“When WrestleMania season is approaching and you’re tag team champs, you want to make sure you’re on that show. I was fighting for that moment because I had been in the frickin’ battle royals for the last several years and it sucks. I wanted to have another moment out there. And I know I’m getting older and these kids are coming in and they need to shine and I get that and I understand… but they’re still not there yet, some of them. It takes a lot and I can help them much like Jericho helped Fandango. Call upon me to do something like that. Me and Cody are the tag team champions. We had the hottest frickin’ match on the planet with The Shield and our dad. It was amazing. That was like one of the top moments of my career. Our run was going so good and then all of a sudden The New Age Outlaws take it from us going into WrestleMania season so here I am stuck in the battle royal again. It sinks your battleship. It sucks. It’s frustrating. You gotta keep going and going and stay positive, but after years of it, it gets hard. It gets hard because you have so much more to offer. It’s in your DNA. It’s in your blood, it’s all you know. You love it to death and then it just… it sinks you, man. And it sucks. It’s hard to deal with and you can deal with it for only so long, but like I said I had to get out.”

Dustin Rhodes debuts his new look at AEW's Double or Nothing pay-per-view, red and black with half his face painted
Dustin Rhodes debuts his new look at AEW’s Double or Nothing pay-per-view.

The meaning behind the new look of Dustin Rhodes

Straight after announcing his departure from WWE, Dustin bid farewell to his Goldust character and the WWE universe and reinvented himself as “The Natural”, a moniker he used during the first few years of his career.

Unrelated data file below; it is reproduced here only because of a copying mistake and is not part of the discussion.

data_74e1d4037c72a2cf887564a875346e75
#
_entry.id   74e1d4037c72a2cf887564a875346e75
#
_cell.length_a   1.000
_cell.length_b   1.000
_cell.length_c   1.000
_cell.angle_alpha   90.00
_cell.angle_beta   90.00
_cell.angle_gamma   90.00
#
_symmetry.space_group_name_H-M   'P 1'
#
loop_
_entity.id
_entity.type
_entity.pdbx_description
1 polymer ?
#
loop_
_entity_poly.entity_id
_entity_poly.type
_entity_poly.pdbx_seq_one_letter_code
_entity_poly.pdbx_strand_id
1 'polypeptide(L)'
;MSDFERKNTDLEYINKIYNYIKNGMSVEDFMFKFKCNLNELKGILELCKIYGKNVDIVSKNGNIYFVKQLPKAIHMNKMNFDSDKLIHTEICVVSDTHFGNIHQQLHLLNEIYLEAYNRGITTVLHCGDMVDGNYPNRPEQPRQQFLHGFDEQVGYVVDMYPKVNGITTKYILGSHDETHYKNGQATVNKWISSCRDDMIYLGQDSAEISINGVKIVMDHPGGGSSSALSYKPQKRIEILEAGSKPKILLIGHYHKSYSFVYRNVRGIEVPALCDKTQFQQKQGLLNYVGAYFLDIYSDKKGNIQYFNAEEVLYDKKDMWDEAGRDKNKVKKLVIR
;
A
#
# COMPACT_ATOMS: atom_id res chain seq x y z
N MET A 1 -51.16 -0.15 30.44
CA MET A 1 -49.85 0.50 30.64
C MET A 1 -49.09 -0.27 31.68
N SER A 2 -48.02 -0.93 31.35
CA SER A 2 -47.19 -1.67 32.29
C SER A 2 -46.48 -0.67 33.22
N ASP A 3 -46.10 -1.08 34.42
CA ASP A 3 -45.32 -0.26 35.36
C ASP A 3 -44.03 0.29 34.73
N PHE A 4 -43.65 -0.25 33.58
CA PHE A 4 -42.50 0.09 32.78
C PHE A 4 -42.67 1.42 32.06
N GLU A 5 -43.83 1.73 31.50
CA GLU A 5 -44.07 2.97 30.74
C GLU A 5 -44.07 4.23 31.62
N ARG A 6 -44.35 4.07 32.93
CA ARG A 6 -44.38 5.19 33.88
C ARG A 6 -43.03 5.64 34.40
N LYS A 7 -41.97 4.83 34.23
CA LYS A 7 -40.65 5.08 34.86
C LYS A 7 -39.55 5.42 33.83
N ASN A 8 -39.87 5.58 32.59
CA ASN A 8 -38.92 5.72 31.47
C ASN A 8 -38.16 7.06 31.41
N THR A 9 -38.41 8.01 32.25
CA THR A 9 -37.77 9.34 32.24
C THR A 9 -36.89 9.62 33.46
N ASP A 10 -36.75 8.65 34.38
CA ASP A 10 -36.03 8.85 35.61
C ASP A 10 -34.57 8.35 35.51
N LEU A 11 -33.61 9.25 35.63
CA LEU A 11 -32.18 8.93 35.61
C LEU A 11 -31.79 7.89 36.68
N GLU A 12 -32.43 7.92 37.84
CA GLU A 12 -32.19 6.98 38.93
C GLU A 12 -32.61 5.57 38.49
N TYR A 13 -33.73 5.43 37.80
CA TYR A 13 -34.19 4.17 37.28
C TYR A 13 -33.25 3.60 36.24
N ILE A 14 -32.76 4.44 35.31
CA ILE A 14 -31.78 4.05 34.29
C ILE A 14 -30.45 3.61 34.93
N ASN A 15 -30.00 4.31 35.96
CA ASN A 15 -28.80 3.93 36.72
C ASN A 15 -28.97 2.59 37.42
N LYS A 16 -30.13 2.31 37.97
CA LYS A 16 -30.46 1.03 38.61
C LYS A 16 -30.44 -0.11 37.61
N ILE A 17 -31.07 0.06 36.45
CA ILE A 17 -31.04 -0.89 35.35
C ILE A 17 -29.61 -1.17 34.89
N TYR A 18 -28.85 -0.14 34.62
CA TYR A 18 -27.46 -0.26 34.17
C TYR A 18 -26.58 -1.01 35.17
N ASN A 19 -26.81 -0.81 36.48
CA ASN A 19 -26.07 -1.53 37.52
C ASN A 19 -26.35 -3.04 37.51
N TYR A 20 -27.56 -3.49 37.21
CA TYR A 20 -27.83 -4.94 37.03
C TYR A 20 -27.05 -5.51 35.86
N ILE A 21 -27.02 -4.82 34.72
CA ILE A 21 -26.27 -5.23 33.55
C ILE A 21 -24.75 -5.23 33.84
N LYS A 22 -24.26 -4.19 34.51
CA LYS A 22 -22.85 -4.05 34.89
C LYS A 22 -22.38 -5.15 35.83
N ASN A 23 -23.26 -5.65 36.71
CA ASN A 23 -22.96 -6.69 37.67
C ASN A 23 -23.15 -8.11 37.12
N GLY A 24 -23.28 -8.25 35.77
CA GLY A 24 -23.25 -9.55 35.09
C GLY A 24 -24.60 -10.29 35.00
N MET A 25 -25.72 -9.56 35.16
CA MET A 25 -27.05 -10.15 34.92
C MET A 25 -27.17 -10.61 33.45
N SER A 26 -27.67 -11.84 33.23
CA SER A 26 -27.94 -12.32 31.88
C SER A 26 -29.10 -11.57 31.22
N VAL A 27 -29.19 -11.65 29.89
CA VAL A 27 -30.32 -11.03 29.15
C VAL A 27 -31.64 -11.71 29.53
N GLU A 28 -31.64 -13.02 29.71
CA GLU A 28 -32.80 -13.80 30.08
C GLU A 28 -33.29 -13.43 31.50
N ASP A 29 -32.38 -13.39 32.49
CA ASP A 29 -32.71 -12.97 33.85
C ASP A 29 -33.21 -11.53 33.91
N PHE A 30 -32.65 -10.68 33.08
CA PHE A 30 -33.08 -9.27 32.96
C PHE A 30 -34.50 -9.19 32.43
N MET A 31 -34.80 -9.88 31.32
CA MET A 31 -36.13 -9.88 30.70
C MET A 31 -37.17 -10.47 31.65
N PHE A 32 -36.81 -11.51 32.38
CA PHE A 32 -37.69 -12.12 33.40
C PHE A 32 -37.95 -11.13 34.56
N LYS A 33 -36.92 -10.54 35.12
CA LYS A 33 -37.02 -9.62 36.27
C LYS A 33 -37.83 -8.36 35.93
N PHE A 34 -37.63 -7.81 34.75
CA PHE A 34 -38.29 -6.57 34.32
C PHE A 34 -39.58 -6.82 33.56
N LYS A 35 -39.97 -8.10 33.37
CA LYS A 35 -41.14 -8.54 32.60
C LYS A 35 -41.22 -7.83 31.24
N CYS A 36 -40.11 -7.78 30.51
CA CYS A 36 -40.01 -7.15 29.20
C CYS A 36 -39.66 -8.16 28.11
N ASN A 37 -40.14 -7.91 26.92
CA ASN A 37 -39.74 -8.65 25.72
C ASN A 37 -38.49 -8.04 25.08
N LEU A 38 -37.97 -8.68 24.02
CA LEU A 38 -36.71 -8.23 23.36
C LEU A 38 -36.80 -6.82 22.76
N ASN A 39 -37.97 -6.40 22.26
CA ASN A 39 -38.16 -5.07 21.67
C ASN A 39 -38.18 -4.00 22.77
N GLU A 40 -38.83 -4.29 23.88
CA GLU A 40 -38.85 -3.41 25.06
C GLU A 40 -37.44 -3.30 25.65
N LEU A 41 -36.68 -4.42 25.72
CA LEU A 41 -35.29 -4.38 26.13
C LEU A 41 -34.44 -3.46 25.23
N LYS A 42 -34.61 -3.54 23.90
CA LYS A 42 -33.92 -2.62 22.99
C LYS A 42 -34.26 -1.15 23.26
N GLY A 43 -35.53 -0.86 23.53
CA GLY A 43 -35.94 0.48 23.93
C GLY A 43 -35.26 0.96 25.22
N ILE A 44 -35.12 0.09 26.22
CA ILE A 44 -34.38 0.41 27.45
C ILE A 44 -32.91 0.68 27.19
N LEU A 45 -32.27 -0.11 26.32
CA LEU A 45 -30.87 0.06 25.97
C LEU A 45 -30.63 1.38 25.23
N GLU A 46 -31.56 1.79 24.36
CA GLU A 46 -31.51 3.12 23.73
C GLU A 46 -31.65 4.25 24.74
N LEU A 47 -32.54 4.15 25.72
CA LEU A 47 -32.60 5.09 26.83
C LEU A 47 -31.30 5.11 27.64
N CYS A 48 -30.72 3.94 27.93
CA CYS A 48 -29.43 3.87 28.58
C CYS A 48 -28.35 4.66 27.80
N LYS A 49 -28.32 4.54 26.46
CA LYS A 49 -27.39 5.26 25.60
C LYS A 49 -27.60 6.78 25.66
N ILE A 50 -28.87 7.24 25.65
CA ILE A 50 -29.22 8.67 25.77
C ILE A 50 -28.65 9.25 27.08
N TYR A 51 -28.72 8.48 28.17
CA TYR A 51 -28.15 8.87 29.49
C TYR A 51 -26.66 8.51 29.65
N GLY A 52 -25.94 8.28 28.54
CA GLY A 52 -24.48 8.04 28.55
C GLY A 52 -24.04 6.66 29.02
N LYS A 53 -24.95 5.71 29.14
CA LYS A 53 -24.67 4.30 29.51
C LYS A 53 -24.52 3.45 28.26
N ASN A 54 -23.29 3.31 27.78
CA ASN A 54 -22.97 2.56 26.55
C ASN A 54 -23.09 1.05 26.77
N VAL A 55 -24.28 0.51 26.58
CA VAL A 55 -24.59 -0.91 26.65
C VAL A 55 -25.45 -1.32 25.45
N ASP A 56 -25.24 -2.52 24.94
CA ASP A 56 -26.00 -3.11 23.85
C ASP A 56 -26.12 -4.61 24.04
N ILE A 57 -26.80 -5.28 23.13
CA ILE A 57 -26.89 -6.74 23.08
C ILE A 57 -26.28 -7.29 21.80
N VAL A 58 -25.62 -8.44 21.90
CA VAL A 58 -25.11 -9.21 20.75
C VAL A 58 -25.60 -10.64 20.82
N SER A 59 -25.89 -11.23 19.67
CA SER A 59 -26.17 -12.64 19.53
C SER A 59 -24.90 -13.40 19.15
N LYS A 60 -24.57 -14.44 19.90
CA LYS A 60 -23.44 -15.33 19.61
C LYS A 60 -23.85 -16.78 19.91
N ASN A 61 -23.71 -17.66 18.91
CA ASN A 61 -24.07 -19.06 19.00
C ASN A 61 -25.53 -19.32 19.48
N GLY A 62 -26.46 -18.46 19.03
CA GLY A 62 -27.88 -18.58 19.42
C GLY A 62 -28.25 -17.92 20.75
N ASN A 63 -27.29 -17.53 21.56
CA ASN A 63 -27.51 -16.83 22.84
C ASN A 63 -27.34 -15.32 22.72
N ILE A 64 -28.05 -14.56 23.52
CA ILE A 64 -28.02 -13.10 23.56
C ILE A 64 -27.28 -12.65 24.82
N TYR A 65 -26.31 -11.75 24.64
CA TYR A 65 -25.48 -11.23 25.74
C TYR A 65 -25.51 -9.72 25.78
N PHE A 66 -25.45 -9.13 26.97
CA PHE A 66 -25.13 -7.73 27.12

“Dad named me The Natural early on and we did that little run where I was learning and green and listening to everybody, minding my Ps and Qs and just trying to learn as much as I possibly could. We did that for five-six years and then the Goldust character happened.

“I was thinking to myself when this [AEW] opportunity knocked that I want to get back to my roots. I wanted to come full circle before I end up actually retiring. It’s a little different look where half my face is painted red and black signifying life and death, for what I’ve gone through and what I’ve been through in my years. This is detailed in my book which you can look at that, with my drug addictions and my alcoholisms and things like that and coming back strong. The other half is this new Dustin. That’s kind of the meaning of the half paint. I just wanted to modernize the Dustin Rhodes look. Instead of cowboy jeans and boots, you know, kind of take a little bit of some of the old Goldust suits but take the sleeves off so I can show my skinny little arms and my tattoos. It was special for me to bring this and show the world last night on this debut of AEW at Double or Nothing. It was unbelievable.”

In a bloody, epic battle that stole the show, The Rhodes Brothers finally got the match that they had hoped for and so very much deserved at Double or Nothing. They had an awesome match. In fact, personally, I consider it one of the most memorable matches in the past twenty years. It represented a turning point in many ways. For Dustin, the match proved not only to the fans and past doubters but to himself that he still has got “it”. For Cody, this match, the build-up, the visuals, and emotional post-match promo and hug at the end all proved to the world that All Elite Wrestling is here and a contender for bringing the very best in wrestling programming. It’s still early days, but the magic created in Las Vegas at the MGM Grand Garden Arena on May 25th, 2019, is something that will go down as one of the most legendary nights in wrestling history.